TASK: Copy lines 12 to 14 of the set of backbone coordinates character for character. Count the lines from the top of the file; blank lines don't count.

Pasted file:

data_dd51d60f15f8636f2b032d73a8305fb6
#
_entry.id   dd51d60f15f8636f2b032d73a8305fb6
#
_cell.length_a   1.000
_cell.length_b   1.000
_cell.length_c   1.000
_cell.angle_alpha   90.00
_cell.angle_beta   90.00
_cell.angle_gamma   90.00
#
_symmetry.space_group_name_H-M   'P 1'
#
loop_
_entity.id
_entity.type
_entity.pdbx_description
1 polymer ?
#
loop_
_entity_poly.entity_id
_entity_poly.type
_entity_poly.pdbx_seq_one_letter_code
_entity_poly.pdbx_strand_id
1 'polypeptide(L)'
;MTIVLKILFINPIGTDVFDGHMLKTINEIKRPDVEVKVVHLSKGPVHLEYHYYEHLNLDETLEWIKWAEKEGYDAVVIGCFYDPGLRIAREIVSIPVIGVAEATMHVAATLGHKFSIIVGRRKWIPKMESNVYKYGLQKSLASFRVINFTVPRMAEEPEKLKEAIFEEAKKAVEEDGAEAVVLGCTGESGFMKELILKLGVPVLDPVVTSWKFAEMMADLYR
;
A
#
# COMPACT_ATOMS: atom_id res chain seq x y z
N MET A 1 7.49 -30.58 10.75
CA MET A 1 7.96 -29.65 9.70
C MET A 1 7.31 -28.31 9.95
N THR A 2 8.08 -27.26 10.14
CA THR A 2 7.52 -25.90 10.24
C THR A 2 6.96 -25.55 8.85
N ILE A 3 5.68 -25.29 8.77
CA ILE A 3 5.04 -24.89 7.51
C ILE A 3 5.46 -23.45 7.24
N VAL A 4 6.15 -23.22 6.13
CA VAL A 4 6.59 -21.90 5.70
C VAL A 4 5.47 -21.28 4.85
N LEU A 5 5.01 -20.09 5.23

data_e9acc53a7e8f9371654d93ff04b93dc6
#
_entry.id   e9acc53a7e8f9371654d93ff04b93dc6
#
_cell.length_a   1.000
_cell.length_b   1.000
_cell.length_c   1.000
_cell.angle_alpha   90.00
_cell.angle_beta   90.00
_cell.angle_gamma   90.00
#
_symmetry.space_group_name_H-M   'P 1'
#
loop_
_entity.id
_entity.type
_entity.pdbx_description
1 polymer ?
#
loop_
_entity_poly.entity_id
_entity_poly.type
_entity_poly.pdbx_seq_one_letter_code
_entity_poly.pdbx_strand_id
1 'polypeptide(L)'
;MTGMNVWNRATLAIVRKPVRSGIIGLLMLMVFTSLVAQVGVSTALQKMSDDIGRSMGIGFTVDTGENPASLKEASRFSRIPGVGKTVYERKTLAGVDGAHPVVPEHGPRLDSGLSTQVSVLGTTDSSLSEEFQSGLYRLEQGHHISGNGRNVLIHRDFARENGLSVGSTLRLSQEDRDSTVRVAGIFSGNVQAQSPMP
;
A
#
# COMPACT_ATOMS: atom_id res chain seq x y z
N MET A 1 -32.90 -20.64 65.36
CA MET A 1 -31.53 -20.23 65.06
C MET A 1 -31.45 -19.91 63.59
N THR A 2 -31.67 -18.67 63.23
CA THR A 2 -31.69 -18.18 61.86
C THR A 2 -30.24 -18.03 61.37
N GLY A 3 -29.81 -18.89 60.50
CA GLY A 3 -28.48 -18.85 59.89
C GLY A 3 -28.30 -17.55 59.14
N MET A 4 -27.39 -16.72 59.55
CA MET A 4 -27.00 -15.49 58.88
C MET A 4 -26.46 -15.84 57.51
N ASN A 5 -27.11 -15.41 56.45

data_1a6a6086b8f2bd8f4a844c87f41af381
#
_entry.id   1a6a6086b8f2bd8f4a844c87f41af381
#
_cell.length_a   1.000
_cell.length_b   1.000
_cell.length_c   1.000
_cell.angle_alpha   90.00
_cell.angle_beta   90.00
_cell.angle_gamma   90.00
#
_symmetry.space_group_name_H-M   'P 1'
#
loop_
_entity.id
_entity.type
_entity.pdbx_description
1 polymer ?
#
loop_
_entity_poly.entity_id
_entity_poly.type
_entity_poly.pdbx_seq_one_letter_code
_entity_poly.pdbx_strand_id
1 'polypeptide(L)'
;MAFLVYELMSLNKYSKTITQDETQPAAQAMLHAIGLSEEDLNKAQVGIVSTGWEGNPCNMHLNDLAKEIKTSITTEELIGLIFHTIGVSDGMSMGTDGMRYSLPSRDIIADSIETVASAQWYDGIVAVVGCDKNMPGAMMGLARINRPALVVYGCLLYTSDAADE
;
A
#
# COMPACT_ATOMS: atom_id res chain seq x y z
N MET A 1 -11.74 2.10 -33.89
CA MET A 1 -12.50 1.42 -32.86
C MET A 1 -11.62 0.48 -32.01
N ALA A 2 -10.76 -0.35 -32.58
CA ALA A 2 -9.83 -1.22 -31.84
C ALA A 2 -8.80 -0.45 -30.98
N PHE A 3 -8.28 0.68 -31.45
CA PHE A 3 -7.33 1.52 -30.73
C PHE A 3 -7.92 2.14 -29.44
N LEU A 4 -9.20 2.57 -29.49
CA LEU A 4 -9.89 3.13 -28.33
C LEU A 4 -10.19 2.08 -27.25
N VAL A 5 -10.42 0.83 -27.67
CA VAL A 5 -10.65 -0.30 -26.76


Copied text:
_symmetry.space_group_name_H-M   'P 1'
#
loop_